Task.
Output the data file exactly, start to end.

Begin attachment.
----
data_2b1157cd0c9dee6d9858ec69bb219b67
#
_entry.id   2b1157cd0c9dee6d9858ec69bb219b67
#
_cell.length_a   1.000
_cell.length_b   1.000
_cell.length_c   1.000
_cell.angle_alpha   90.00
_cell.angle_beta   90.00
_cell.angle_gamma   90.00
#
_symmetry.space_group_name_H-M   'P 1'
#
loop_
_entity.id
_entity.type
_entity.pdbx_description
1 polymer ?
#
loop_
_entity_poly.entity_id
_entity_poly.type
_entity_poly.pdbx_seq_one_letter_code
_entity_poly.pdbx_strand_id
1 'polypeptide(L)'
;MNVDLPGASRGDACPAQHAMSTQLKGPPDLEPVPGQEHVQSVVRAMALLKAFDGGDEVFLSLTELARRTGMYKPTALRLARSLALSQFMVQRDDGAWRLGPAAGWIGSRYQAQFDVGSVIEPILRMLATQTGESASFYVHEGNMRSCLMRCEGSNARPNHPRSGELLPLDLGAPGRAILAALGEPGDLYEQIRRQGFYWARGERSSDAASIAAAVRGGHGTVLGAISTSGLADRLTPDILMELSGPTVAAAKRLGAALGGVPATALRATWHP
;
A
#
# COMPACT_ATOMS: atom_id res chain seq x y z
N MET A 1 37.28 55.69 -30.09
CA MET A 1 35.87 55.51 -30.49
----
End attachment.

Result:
data_2b1157cd0c9dee6d9858ec69bb219b67
#
_entry.id   2b1157cd0c9dee6d9858ec69bb219b67
#
_cell.length_a   1.000
_cell.length_b   1.000
_cell.length_c   1.000
_cell.angle_alpha   90.00
_cell.angle_beta   90.00
_cell.angle_gamma   90.00
#
_symmetry.space_group_name_H-M   'P 1'
#
loop_
_entity.id
_entity.type
_entity.pdbx_description
1 polymer ?
#
loop_
_entity_poly.entity_id
_entity_poly.type
_entity_poly.pdbx_seq_one_letter_code
_entity_poly.pdbx_strand_id
1 'polypeptide(L)'
;MNVDLPGASRGDACPAQHAMSTQLKGPPDLEPVPGQEHVQSVVRAMALLKAFDGGDEVFLSLTELARRTGMYKPTALRLARSLALSQFMVQRDDGAWRLGPAAGWIGSRYQAQFDVGSVIEPILRMLATQTGESASFYVHEGNMRSCLMRCEGSNARPNHPRSGELLPLDLGAPGRAILAALGEPGDLYEQIRRQGFYWARGERSSDAASIAAAVRGGHGTVLGAISTSGLADRLTPDILMELSGPTVAAAKRLGAALGGVPATALRATWHP
;
A
#
# COMPACT_ATOMS: atom_id res chain seq x y z
N MET A 1 37.28 55.69 -30.09
CA MET A 1 35.87 55.51 -30.49